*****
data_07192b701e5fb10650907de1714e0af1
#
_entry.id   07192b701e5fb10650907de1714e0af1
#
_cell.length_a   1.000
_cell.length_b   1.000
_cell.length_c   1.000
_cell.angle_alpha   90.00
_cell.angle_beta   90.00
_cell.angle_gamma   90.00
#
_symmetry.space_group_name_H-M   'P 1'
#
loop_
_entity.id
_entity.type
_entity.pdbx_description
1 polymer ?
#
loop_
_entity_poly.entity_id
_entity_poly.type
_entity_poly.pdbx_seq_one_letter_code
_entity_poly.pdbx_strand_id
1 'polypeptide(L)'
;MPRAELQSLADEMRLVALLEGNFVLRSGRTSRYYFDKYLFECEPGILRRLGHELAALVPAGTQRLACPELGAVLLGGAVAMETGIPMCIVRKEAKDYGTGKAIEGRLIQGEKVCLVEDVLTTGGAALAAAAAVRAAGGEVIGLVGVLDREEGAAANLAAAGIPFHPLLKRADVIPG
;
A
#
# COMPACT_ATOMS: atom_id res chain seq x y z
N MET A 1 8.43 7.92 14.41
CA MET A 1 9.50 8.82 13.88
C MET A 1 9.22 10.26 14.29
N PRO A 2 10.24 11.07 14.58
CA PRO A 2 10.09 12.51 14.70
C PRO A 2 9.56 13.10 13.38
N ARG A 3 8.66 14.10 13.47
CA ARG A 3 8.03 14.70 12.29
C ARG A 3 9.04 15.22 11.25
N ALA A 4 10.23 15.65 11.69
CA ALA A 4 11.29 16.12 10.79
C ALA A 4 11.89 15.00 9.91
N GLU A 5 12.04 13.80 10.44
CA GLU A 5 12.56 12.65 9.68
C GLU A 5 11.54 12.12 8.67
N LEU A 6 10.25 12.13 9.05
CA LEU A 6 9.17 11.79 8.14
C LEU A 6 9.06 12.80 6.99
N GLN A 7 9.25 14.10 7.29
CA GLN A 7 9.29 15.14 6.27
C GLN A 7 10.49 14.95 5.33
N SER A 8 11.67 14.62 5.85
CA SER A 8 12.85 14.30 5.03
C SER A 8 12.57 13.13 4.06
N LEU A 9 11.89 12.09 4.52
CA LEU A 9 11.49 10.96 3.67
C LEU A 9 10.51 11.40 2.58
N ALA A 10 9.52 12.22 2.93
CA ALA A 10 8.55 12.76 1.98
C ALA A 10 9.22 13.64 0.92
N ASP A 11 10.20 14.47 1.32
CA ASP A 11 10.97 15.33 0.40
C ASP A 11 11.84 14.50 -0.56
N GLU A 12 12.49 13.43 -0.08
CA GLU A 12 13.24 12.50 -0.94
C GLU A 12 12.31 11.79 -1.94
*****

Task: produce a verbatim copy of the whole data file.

data_07192b701e5fb10650907de1714e0af1
#
_entry.id   07192b701e5fb10650907de1714e0af1
#
_cell.length_a   1.000
_cell.length_b   1.000
_cell.length_c   1.000
_cell.angle_alpha   90.00
_cell.angle_beta   90.00
_cell.angle_gamma   90.00
#
_symmetry.space_group_name_H-M   'P 1'
#
loop_
_entity.id
_entity.type
_entity.pdbx_description
1 polymer ?
#
loop_
_entity_poly.entity_id
_entity_poly.type
_entity_poly.pdbx_seq_one_letter_code
_entity_poly.pdbx_strand_id
1 'polypeptide(L)'
;MPRAELQSLADEMRLVALLEGNFVLRSGRTSRYYFDKYLFECEPGILRRLGHELAALVPAGTQRLACPELGAVLLGGAVAMETGIPMCIVRKEAKDYGTGKAIEGRLIQGEKVCLVEDVLTTGGAALAAAAAVRAAGGEVIGLVGVLDREEGAAANLAAAGIPFHPLLKRADVIPG
;
A
#
# COMPACT_ATOMS: atom_id res chain seq x y z
N MET A 1 8.43 7.92 14.41
CA MET A 1 9.50 8.82 13.88
C MET A 1 9.22 10.26 14.29
N PRO A 2 10.24 11.07 14.58
CA PRO A 2 10.09 12.51 14.70
C PRO A 2 9.56 13.10 13.38
N ARG A 3 8.66 14.10 13.47
CA ARG A 3 8.03 14.70 12.29
C ARG A 3 9.04 15.22 11.25
N ALA A 4 10.23 15.65 11.69
CA ALA A 4 11.29 16.12 10.79
C ALA A 4 11.89 15.00 9.91
N GLU A 5 12.04 13.80 10.44
CA GLU A 5 12.56 12.65 9.68
C GLU A 5 11.54 12.12 8.67
N LEU A 6 10.25 12.13 9.05
CA LEU A 6 9.17 11.79 8.14
C LEU A 6 9.06 12.80 6.99
N GLN A 7 9.25 14.10 7.29
CA GLN A 7 9.29 15.14 6.27
C GLN A 7 10.49 14.95 5.33
N SER A 8 11.67 14.62 5.85
CA SER A 8 12.85 14.30 5.03
C SER A 8 12.57 13.13 4.06
N LEU A 9 11.89 12.09 4.52
CA LEU A 9 11.49 10.96 3.67
C LEU A 9 10.51 11.40 2.58
N ALA A 10 9.52 12.22 2.93
CA ALA A 10 8.55 12.76 1.98
C ALA A 10 9.22 13.64 0.92
N ASP A 11 10.20 14.47 1.32
CA ASP A 11 10.97 15.33 0.40
C ASP A 11 11.84 14.50 -0.56
N GLU A 12 12.49 13.43 -0.08
CA GLU A 12 13.24 12.50 -0.94
C GLU A 12 12.31 11.79 -1.94